Qinematic Posture Scan software is intended to be used by health and wellness service providers in workplaces, gyms, clinics and retail outlets. It is a semi-automated service that records, measures and reports carefully selected movements that are essential to optimal performance and a good standard of living. 

Using an off-the-shelf 3D video camera that records at 30 frames per second, Qinematic’s markerless scanning is affordable and accessible for everyone. The Microsoft Kinect sensor, with software development kit (SDK) and native skeletal tracking, has been validated as a tool for postural and balance assessment in peer reviewed scientific literature (1, 2, 3).  It has demonstrated reliability in measurement, and inter-reliability in assessment and re-assessment. Qinematic's scientists have identified the strengths and weaknesses of the Kinect sensor, improved on the native tracking algorithms (4), and packaged a service with a very practical user interface that feels more like a game than a human movement laboratory. 

The Kinect sensor has its limitations, and does not scan everything well. For example, the frame rate (30fps) is not high enough for recording a golf swing, or running. Furthermore, there are some movements that cannot be scanned with just one sensor because the body parts are not visible all of the time. In these cases, the high-end laboratory equipment should be used, such as Qualysis and Vicon. However, not many people have the budget, time and knowledge to operate these labs. Qinematic is the first line of assessment for health providers to identify who needs further clinical or laboratory assessment, who needs simple advice and maybe a few corrective exercises, who has ‘ideal’ movement and who has ‘normal’ variation. Qinematic offers a fast, convenient way to record and analyse simple functional movements that are the building blocks of more complex movements.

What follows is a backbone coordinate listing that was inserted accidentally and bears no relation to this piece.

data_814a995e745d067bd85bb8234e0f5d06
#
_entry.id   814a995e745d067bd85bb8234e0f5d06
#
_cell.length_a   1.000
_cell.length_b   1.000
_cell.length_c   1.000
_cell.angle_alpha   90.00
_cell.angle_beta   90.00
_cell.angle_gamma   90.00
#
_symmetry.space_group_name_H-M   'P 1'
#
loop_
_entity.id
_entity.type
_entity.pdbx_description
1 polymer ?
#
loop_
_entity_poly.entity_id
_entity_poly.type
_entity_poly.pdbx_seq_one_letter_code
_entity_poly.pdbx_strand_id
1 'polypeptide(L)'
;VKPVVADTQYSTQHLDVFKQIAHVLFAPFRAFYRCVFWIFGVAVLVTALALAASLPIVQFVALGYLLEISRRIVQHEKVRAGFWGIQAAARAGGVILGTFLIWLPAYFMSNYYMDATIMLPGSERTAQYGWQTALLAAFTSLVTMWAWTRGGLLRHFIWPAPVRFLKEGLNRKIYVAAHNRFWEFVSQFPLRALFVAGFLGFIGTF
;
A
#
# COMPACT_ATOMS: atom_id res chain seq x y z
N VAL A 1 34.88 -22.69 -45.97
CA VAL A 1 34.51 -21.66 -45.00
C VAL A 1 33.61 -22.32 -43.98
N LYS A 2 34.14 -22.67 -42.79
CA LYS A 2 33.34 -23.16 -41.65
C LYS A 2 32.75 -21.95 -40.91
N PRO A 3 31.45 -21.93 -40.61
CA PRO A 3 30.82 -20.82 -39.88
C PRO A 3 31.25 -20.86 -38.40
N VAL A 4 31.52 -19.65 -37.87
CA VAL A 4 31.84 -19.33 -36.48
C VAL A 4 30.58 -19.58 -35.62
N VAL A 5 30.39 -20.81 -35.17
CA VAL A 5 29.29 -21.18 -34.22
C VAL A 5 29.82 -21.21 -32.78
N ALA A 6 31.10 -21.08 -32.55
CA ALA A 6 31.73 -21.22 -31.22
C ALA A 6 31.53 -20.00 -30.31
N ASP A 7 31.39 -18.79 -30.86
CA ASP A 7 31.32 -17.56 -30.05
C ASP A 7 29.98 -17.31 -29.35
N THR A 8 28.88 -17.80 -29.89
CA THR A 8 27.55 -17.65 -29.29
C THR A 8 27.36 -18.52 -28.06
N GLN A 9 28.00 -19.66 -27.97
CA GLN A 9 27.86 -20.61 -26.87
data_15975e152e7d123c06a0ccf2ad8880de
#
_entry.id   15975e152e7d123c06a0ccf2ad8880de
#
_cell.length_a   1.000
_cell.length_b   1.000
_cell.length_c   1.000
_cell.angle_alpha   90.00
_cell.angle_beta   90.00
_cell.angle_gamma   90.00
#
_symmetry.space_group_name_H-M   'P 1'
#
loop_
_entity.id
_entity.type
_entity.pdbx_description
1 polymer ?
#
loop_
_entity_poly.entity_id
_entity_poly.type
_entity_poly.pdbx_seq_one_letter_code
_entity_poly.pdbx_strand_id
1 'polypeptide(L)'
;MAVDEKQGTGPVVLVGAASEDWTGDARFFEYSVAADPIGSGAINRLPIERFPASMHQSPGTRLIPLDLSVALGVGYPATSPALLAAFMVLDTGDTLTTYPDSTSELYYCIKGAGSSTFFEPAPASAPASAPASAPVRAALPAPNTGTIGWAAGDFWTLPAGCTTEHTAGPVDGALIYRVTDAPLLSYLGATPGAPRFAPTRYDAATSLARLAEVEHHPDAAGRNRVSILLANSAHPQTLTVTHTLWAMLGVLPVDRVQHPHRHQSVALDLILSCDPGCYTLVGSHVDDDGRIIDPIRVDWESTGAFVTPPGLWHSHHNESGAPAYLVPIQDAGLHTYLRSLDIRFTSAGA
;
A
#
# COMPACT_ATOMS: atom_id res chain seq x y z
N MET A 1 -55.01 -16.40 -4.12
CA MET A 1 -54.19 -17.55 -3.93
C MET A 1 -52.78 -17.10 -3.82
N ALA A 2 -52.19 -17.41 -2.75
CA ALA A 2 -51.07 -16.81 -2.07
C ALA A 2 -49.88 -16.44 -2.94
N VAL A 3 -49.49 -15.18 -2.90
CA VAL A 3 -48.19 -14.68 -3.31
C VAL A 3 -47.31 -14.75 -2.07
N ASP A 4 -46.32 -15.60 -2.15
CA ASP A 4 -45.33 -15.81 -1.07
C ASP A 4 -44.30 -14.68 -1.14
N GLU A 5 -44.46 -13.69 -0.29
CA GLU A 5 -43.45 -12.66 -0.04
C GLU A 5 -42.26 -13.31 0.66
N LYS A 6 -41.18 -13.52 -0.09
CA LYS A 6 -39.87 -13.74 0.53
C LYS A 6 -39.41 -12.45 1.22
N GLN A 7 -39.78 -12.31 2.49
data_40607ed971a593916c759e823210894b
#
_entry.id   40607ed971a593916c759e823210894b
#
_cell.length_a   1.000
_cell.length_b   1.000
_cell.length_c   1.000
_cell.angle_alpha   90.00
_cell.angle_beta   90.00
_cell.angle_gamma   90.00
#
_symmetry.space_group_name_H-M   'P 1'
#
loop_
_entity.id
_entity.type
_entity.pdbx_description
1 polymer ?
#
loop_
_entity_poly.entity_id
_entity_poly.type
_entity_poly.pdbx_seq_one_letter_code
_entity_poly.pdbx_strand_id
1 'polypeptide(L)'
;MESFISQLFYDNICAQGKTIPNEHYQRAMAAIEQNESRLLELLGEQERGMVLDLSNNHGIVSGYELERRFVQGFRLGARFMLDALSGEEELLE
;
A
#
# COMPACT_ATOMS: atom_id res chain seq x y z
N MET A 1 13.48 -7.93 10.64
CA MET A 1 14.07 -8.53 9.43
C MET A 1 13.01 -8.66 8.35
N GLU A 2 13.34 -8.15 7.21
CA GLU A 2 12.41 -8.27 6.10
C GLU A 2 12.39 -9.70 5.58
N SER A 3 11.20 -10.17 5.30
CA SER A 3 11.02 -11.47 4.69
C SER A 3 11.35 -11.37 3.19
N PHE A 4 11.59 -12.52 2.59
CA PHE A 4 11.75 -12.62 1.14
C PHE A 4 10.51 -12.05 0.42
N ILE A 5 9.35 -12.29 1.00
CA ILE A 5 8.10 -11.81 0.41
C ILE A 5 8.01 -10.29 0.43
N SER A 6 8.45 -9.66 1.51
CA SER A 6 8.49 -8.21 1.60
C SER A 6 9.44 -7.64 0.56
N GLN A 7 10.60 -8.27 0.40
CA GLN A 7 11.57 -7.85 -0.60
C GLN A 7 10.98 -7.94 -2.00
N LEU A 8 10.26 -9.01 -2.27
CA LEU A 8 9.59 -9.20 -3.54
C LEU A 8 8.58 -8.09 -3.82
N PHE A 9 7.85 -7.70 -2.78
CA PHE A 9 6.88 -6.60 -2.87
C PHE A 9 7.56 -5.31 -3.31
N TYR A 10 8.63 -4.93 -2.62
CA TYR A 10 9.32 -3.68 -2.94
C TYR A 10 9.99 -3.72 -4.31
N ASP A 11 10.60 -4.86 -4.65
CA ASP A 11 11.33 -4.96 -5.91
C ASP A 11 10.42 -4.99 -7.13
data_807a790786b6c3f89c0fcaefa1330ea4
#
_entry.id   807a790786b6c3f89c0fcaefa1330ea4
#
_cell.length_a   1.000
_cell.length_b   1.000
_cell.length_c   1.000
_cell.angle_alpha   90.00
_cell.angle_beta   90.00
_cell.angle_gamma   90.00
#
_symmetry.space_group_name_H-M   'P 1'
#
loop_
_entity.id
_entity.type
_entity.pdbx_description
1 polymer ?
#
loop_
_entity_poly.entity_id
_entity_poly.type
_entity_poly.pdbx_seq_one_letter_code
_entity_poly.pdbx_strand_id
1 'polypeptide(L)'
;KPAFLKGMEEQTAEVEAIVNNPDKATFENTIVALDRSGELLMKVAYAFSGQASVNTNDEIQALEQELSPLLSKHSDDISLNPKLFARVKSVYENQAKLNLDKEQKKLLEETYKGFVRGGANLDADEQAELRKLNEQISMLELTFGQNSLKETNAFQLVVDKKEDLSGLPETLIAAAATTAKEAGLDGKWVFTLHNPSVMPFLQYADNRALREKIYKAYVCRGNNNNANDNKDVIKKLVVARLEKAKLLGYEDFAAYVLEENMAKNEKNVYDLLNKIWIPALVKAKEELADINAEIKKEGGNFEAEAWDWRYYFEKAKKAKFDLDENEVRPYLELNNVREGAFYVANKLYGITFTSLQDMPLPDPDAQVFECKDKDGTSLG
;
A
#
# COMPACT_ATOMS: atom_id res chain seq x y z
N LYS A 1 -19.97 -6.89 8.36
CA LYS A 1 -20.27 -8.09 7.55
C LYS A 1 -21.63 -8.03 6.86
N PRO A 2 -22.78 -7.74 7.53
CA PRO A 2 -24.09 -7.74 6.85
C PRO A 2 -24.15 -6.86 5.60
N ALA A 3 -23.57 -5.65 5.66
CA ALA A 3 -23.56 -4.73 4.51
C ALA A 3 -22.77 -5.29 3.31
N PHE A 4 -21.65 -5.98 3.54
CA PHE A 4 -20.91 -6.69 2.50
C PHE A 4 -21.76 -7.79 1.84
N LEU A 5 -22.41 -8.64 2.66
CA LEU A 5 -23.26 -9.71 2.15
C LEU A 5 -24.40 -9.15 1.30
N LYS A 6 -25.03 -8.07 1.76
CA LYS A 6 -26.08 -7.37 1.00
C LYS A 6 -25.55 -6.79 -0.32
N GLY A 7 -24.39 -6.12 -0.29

Optimal standing balance, posture and movement patterns in tasks such as side bending and squat are essential for activities of daily living, work tasks and sports performance. These movements are assessed daily in gyms and clinics around the world, and many studies associate them with detection of existing injury and risk of injury. Definitions of ideal, normal and dysfunctional movement have been under discussion for decades. Qinematic hopes to shed some light on the discussion by researching big data on movement patterns from ‘practice-based’ evidence, instead of small ‘evidence-based’ studies that typically involve 40-500 people, and inevitably say little more than ‘more research needs to be done in this area’.